Kelly, that’s AMAZING!! I came into our marriage 3 years ago with no debt, and I’m so happy that we’ve been able to pay off my husband’s student loans and our car! We (eek!) actually own TWO houses, because my husband was smart to buy a duplex as his starter home and rent out the other side. Circumstances came about that we needed to move, but we now rent out both sides of our first house and that will be fully payed off in 3 years! I’m so excited for that day because we can roll that money into our new house (out of state) to pay it off faster. Sometimes it makes me nervous to have so many “assets” but then I realize that it’s been a blessing to our family and to others. Thanks for the reminder that working hard pays off in a big way and that God will be glorified when we remember that our money is HIS! I also needed this reminder to be a bit stricter with myself on my home decor budget. I have been reading so many blogs lately and have started to just swoon after too many things I can’t afford and I am so thankful for what I already HAVE. Thanks lady :)

  79. So so so excited for you! I’ve realized that I’m totally susceptible to the blogmagazine cycle so since it’s January I’ve been wanted to cut back spending (not an actual issue since I didn’t spend on holiday stuff), and lose weight (also tricky since I’m pregnant).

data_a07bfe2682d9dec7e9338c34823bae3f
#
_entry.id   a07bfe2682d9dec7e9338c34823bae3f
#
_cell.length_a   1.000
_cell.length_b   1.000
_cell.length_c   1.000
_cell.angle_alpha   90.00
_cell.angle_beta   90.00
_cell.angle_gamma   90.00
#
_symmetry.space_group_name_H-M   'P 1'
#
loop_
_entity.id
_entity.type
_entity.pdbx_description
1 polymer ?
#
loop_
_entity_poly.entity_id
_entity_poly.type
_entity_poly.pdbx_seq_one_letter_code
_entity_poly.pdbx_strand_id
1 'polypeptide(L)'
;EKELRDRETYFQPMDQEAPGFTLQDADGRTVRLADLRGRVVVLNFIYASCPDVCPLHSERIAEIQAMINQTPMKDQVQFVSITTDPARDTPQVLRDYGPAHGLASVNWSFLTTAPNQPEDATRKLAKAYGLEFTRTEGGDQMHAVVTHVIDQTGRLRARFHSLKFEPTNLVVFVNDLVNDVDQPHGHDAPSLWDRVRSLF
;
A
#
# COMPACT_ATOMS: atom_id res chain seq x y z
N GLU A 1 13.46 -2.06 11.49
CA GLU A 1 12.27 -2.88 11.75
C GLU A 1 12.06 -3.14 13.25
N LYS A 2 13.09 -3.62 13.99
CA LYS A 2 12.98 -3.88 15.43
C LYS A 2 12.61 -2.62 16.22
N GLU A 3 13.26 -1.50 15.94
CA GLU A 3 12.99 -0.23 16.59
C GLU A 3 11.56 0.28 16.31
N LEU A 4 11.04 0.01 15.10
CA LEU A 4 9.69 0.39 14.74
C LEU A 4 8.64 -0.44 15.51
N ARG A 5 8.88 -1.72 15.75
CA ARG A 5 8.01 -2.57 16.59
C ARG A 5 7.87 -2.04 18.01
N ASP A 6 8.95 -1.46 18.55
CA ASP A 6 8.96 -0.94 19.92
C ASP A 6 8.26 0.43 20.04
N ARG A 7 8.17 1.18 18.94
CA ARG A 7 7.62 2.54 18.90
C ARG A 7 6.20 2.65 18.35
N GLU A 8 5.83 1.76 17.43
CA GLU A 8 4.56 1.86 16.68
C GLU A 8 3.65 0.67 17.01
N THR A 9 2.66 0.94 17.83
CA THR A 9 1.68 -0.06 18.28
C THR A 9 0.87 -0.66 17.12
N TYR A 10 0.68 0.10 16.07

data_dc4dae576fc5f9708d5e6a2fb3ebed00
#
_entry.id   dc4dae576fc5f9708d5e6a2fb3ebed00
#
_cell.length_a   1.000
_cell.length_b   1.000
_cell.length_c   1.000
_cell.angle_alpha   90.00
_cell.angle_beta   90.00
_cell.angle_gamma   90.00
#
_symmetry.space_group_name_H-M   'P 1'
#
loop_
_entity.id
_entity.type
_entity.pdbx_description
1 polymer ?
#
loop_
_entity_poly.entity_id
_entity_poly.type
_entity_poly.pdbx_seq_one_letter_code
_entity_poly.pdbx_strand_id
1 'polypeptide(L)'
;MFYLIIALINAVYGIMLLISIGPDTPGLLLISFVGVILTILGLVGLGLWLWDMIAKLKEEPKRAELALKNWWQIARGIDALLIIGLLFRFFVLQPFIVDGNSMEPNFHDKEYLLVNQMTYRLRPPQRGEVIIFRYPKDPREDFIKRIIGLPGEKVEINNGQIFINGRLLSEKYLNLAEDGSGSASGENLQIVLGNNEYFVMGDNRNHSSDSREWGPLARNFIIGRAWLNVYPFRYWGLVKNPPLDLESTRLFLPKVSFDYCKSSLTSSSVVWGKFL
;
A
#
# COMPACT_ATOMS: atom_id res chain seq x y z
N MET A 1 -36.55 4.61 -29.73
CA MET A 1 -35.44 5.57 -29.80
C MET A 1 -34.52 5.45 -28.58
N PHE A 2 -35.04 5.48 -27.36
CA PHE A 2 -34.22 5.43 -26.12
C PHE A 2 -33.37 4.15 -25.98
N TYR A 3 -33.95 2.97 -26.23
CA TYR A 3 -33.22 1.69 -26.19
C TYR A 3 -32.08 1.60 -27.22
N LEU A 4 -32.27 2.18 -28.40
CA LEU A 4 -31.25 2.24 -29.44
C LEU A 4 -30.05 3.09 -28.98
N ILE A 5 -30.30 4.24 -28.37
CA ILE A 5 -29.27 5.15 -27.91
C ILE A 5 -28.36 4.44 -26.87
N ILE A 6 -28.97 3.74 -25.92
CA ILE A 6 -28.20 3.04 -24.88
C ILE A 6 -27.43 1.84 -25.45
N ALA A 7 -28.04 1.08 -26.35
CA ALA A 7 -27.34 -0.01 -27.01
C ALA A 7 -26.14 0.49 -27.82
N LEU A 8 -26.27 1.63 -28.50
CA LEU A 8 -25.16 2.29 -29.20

Your story is so inspiring, and as someone who gives 10-20% away (and wants to always make more to give more), I’m so happy that you and Andy are on that path!

    Jessica

  80. Elena says:

    Kudos to you both! Not only are you smart and wise to do this for you and your kiddos, you are also blessed with a GREAT marriage to work in sync towords solid common goals -enjoy and cherish! Great lesson for all married couples- thank you for sharing!

  81. Jamie says:

    My first comment! But I couldn’t not say how amazing this is!!! We started Dave’s plan 2 months ago and have a student loan that will be paid off with my husbands summer work over two years. And then to attack that mortgage!! I don’t want the shiny new cars! It’s nice to allow a few things each month! Thank God for Goodwill ;)
    Anyway, congrats and you are my inspiration!!

  82. Awesome job guys!! What an inspiration! We are almost there for everything but the house debt, but given our area, it is okay and we are fine with it. Enjoy it and continue to be an inspiration.